Because of IRB requirements, I am prevented from assigning name-like pseudonyms to the children in my human-animal interaction study. In my previous publications (Solomon 2010b, 2012), I solved this problem by using quasi-names like Childone (‘‘Child 1’’) and Boyone (“Boy 1”), which could be legitimately perceived as impersonal and dehumanizing. But in this article this however imperfect strategy does not work because the data corpus from which the other child’s psychological interview is drawn has an IRB approval that allows pseudonyms. Thus, my quasi-name for the girl in the human-animal study is ‘Kid,’ which seems less impersonal and thus more appropriate; and the pseudonym for the girl in the ‘Autism in Urban Context’ study is ‘Rosalyn.’
Animal-assisted interventions (AAI) consist of two modalities: Animal-Assisted Therapy (AAT) and Animal-Assisted Activity (AAA). AAT is “an intervention with specified goals and objectives delivered by a health or human service professional with specialized expertise in using an animal as an integral part of treatment”; while AAA occurs “when specially trained professionals, paraprofessionals, or volunteers accompanied by animals interact with people in a variety of environments (Delta Society 1996; cf Fine 2011).
Grinker (2007) writes of the significance of such toys for his daughter Isabel when she attended a museum-based preschool, the Smithsonian Early Enrichment Center that had a “concrete, sensory-based, and interactive” curriculum (Grinker 2007:180). Isabel loved the small replicas of animals used for a Christmas-time exhibit so much that the museum’s curator donated the whole exhibit to her classroom. “This experience, Grinker (2007:182) writes, marked the start of a long fascination with biology and the classification of the animal world”.
I thank Douglas Maynard for identifying this dynamic.
Rosalyn missed the trip because of this session.
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I am deeply grateful to the children and their families who participated in this research, and to Susan Kraft, the animal trainer extraordinaire who contributed her unique understanding of children with ASD. I would be remiss not to thank the animals, those who participated in this research and those who have taught me at different times about interspecies intersubjectivity. An earlier version of this paper was presented in June 2014 in a panel ‘Interactional matrix of communication in autism’ organized by Laura Sterponi and John Rae at the International Conference on Conversation Analysis at the University of California, Los Angeles. I thank two anonymous reviewers, and Ariel Casio and Douglas Maynard for their generous feedback on the final version. I also thank my colleagues at the University of Southern California, Mary Lawlor, Sharon Cermak, and Kate Crawley, and my academic ‘family of origin’ at UCLA, Elinor Ochs, Alessandro Duranti, Marjory Harness Goodwin, and Charles Goodwin for their encouragement of this research. The study ‘Autism in Urban Context: Linking Heterogeneity with Health and Service Disparities’ was supported by the National Institute of Mental Health (Grant # R01 MH089474, 2009–2012, O. Solomon, P.I.). The content of this article is solely the responsibility of the author and does not necessarily represent the official views of the National Institute of Mental Health or the National Institutes of Health. The study ‘Animal-Assisted Therapy as Socially Assistive Technology: Implications for Autism’ was supported by the Cure Autism Now foundation’s Innovative Technology for Autism Bridge Grant (2006–2007) and the James H. Zumberge Faculty Research and Innovation award (2008). I am also deeply grateful to the USC Mrs. T.H. Chan Division of Occupational Science and Occupational Therapy that provided support for both studies.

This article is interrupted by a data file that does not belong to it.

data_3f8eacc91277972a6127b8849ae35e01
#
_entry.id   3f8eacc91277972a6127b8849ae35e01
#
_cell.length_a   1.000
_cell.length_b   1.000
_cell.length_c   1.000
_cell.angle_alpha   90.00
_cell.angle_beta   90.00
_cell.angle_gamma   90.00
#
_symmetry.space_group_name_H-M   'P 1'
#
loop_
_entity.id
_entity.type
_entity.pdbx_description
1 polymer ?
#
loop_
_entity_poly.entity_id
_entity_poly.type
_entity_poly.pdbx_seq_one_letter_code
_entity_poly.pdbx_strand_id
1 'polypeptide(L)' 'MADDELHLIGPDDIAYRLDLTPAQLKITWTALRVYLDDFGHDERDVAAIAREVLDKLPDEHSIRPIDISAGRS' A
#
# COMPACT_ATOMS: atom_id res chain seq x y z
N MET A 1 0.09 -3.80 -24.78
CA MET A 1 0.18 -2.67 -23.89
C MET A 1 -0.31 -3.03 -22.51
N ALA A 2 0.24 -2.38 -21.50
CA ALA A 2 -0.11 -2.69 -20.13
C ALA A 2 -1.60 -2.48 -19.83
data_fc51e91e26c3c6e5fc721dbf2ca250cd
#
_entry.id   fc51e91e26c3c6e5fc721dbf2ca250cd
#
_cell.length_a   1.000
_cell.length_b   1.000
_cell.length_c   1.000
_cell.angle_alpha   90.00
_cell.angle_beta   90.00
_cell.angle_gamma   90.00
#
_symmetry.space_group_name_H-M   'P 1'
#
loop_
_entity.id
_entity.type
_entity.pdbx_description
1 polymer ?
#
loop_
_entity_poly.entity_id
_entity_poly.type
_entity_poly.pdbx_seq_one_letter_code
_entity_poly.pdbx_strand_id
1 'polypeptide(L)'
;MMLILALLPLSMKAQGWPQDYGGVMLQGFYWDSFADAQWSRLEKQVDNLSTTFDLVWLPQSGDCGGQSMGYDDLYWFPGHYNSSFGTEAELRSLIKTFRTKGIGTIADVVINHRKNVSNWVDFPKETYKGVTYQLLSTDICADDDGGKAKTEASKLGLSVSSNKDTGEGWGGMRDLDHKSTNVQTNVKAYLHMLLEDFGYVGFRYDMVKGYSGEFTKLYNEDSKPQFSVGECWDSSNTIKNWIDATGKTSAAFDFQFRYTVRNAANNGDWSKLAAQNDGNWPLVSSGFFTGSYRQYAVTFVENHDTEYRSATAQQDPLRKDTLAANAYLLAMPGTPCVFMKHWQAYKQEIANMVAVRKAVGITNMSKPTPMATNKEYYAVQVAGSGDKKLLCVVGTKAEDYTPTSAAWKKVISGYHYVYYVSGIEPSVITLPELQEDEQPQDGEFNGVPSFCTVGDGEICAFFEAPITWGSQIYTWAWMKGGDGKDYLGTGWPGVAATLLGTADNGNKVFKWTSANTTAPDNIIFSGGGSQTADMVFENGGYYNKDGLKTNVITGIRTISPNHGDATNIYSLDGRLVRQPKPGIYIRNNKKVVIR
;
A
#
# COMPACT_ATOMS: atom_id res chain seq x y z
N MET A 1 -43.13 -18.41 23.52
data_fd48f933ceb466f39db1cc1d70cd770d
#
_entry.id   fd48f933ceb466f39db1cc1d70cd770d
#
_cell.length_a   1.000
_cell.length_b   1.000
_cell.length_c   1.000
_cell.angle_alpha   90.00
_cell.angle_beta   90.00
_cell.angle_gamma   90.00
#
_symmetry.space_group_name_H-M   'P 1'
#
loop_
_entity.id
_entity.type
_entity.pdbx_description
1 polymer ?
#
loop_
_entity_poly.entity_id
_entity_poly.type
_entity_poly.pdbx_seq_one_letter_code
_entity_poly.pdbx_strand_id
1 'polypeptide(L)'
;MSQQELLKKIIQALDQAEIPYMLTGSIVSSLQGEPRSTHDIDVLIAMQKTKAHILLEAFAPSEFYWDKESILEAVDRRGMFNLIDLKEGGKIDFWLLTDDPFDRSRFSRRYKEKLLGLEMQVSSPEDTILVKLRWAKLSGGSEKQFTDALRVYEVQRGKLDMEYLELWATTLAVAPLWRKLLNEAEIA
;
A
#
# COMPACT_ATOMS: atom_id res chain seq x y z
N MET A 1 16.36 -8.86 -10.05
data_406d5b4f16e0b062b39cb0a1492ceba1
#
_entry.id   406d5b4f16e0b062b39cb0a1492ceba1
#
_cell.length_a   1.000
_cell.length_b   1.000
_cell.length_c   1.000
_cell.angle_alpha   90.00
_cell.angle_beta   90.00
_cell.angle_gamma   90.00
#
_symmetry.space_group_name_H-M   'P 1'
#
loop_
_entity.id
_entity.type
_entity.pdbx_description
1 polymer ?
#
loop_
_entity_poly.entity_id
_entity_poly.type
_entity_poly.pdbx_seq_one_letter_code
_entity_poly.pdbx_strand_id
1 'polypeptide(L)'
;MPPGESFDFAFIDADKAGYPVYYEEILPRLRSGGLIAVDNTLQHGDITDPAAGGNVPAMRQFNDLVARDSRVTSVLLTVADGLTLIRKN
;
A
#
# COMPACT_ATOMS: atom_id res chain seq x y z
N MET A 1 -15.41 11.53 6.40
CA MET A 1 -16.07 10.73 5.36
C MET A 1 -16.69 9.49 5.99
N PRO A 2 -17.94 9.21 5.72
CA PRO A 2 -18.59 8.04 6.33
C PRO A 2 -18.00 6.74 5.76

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Solomon, O. “But-He’ll Fall!”: Children with Autism, Interspecies Intersubjectivity, and the Problem of ‘Being Social’. Cult Med Psychiatry 39, 323–344 (2015). https://doi.org/10.1007/s11013-015-9446-7
- Animal-assisted activity
- Autism Spectrum Disorder
- Human–animal interaction
- Psychological testing
- Therapy animals